Prior to falling in love with comics, I had a mixed perception of what the comic world was. I thought that everyone that read comics had to be extremely flawed: They were reading floppy backed serials with pictures, for goodness sake. I pictured everyone that read comics as being basement-dwelling, mouth-breathing, dirty t-shirt wearing nerds. And because I'm judgmental, that turned me off to an entire art form.
That's really unfortunate. But I don't think I was alone.
And then fell in my hands "Blankets" by Craig Thompson. A friend kept insisting that I read it so I obliged. (Somewhat of a mega-nerd in my mind, but at this point I'm not far behind him.) At first it felt as though I was being given homework ("Blankets" is a heavy book: in physical weight and emotional.) and the book sat on my shelf for a week or two before I actually touched it.
Then I opened the pages. The art was not what I had thought comics were about. I thought that every comic in existence involved bright, primary colors, cartoon-y speech bubbles and superheroes. Now I think all those things are great, but at the time it didn't relate. I was barely out of high school and knew it all. I was too high-brow for picture books. But this, this just wasn't a picture book. This was a masterpiece. "This guy drawing and writing, he must know me!" And to an extent, he did.
"Blankets" was dreamy. Like I had dreamt it and it came alive on paper. The art was a black and white reel of things I had experienced. The doubt of your upbringing as a young adult, the mixed emotions of falling for a person for the first time, the struggle with finding yourself. Craig Thompson, how did you get inside my brain?
That was enough for me: I was hooked.
For the first time in all my reading, I was narrating a story internally and feeling the emotion, all the while seeing the story in film-like style. Before, I could read a book and create my own world around it, but somehow I was not those people. I was never the great storytellers I was reading. I could watch movies and realize, I'm a fly on the wall: never putting myself inside the film. Movies and literature were a safe place. This, this was dangerous and new. I was reading and seeing and feeling, all at once.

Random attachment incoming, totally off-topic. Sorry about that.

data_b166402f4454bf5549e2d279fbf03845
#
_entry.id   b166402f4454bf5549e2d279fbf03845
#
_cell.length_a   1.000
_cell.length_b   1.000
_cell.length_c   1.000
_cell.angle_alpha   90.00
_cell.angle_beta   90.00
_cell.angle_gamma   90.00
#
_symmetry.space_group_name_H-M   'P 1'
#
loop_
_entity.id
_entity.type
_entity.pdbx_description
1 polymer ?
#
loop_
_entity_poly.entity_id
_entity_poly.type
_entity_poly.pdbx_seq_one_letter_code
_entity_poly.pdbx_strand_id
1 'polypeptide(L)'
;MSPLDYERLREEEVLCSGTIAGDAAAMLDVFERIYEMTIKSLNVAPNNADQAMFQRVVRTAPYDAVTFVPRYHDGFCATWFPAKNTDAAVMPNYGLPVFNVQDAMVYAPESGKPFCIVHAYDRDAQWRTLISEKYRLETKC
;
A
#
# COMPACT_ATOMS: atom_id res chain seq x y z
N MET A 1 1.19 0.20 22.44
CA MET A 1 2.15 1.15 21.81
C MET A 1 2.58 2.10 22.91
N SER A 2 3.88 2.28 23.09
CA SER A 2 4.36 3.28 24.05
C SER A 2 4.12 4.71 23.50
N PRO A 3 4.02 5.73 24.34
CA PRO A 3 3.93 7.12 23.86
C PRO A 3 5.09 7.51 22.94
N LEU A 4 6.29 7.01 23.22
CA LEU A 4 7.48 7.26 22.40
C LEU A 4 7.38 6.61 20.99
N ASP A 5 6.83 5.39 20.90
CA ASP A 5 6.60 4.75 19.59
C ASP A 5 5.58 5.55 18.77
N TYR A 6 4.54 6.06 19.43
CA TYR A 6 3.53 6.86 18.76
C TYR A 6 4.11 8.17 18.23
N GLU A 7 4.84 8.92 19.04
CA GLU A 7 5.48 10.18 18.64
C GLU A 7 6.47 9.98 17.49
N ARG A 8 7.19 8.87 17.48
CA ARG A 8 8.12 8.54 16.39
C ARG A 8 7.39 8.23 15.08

There are many ways to tell a story. It can be an epic poem with grandiose phrasing and gods and mysticism and adventure: and at the time that was great to me. It could be a novel, with simple words yet detailed and elegantly delivered: accessible. A story can be told by mouth where the emotion is on the actor's face, on a screen. At that time in my life classic literature and film were my loves. I could lose myself and find myself and see the world, without having to actually encounter others or experience leaving my bed. But picture books?
I had learned: they're a story too.
And because they were a story just like other medias I loved, it didn't matter who read them. If I was feeling something from reading them, and I was now a part of that culture. I was sharing emotions with others. Guess what I found out about that culture? It was nothing like I thought. Sure, there are a lot of nerds. But there are some amazing people in the comic world. Ones that are fashionable and intelligent. Ones that loved film and literature just as I do. Ones that cook and run and lift weights. I had stuck the art form in a box. Never again.
I love comics because they continually surprise me. The world surrounding comics is the most accepting world I've have ever been a part of. The artists involved are that: they're artists and insanely talented. The fans? The fans are the best.
I love comics and I will continue to tell you how much I love comics. Even if it annoys you. Even if you think that I'm a geek. I will continue to tell you about my love for comics until I convince those that don't read comics, to read comics. And I will continue to tell you about my love for comics so that I can talk to those of you that agree. You ready?